Rules Hierarchy question

I’d like ot know a bit more about the Rules Hierarchy…

For example, let’s say that I made Network Control Rules that restricted access to the local network only… An application loads and CPF pops-up for an application rule to allow/disallow internet access…

Does it matter what I say at this point for the application rule if the Network rules keep everything on the LAN?

Hopefully my question is clear :wink:

AFAIK: Outbound rules are applied in the following order - 1) application rules - 2) component rules and 3) network rules. Inbound, network rules are always applied first.

Someone correct me if I’m wrong.

Ewen :slight_smile:

Interesting… this may be why some of my early rule attempts failed.

Is there any documentation for download? I’ve glanced through the integrated help, but it appears to be more based on definitions than a HowTo.

I just wanted to mention that i posted similar question that was discussed under FAQ “In which order rules are applied”. Perhaps you might find it helpful… /Zoran

Also, since we are intersted in similar things, perhaps we might collect some examples of rules setup and then try to figure what comodo exactly does with a package. What do yo think? / Zoran

Hey Zoran/ MonGod,

It’d be fantastic if you two were to start compiling application specific rules. I asked thge others on the forum to start this, specifically for games, but there are other issues to contend with games.

There are several application specific posts already onthe forums. Search for PC Anywhere and Real VNC. I know these have been resolved, but it would be great to build up a library of application rules.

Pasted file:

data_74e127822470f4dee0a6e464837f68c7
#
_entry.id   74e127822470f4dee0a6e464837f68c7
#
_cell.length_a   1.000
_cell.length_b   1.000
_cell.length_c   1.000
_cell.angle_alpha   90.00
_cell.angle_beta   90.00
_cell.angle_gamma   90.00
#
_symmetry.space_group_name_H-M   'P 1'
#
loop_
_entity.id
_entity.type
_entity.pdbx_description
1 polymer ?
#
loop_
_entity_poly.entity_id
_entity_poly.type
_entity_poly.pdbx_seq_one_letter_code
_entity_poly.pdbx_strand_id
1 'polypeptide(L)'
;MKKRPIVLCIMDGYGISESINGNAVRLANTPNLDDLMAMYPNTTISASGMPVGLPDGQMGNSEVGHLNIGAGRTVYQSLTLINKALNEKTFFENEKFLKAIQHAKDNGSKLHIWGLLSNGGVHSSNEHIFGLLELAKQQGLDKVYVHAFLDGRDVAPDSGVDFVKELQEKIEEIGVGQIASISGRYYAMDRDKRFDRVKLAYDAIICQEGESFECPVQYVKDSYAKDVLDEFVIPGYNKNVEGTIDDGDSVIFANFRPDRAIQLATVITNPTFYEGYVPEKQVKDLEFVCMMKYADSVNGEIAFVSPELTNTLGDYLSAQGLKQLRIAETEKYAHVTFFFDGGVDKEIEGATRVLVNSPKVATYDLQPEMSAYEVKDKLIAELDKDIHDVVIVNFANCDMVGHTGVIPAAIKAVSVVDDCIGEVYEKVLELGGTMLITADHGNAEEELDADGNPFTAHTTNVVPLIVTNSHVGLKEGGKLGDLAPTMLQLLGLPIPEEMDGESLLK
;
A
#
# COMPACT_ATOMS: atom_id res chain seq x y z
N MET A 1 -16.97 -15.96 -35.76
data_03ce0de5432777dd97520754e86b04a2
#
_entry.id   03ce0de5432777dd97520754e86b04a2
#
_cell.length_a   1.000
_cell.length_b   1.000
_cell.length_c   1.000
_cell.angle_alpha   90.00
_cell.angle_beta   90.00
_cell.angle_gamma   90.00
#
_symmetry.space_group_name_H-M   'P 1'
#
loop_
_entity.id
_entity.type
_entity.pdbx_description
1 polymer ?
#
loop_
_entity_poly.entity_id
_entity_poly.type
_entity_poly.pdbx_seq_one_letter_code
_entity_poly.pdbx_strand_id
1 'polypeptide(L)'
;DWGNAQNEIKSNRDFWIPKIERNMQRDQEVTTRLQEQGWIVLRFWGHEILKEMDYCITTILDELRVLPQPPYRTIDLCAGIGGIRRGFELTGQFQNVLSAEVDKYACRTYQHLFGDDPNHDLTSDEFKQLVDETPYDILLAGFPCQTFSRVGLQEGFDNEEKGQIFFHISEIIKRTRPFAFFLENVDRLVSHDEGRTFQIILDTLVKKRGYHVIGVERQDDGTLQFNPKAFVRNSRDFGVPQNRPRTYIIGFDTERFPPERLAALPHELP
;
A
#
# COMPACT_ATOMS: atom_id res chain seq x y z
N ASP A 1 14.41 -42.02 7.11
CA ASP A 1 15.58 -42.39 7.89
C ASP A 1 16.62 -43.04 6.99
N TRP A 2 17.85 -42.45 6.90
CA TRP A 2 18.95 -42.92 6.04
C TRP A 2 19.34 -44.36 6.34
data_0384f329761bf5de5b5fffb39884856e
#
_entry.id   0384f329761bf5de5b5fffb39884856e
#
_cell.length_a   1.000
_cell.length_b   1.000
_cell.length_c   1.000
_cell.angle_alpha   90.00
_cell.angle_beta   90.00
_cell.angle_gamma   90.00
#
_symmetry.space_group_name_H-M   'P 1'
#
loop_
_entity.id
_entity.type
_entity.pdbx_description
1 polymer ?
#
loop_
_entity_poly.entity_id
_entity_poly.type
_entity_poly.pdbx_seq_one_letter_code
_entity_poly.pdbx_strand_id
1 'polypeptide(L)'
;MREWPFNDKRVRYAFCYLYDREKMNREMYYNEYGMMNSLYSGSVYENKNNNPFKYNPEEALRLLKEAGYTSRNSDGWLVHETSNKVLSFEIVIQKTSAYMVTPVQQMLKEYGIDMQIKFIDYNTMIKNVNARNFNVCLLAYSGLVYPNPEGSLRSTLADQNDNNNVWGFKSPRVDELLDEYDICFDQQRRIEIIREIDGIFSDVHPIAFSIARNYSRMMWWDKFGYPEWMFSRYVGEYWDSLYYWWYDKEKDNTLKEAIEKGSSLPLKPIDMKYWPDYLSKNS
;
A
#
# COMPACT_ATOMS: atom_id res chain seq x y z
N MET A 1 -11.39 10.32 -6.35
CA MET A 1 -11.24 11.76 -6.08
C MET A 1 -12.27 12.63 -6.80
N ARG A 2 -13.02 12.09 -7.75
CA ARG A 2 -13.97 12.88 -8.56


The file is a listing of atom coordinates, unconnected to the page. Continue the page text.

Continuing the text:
Let me know if I can help.

Ewen :slight_smile:


what I had in mind was a set of examples that could help beginners (like me) to understand what is really going on when packet comes in and gets out. Each example would be made of following components:

(1) specification of

  • network monitor rules
  • application monitor rules
  • no advanced stuff (since it is too much for beginners) though might be included if needed

(2) example of packet coming in

(3) description of what happens with packet step by step

We do not need that many examles, one can construct handfull of most representative ones. Also, there is no need to go into cable versus WLAN (too advanced).

In the light of what you say, one could also add real life examples for programmes that are frequently used (e-mail, we want to print in various situation, etc). Also, thinking about it, why not to make a library of examples, so that everyone can contribute. If you have a specific problem you turn to this library of examples and see if you can pick solution from there.

But, as I said, on top of this we need understanding, so few examples that show what really happens.


An interesting suggestion Zorank… not sure I have the knowledge or tools for packet inspection… Not that I’d be opposed to learning however; assuming the tools are free.

There are several freeware packet sniifers out there. Do a google for “ethereal packet sniff” and “winpcap”. These two utilites, used in conjunction with each other, are relatively easy to use and setup. Interpreting the info they capture and display - that’s another kettle of fish! LOL

No harm in trying and it is interesting (in a very propellorhead kinda way).

Ewen :slight_smile:

hmmm, propellors… sounds like crossing the line between geek and nerd ;D (S)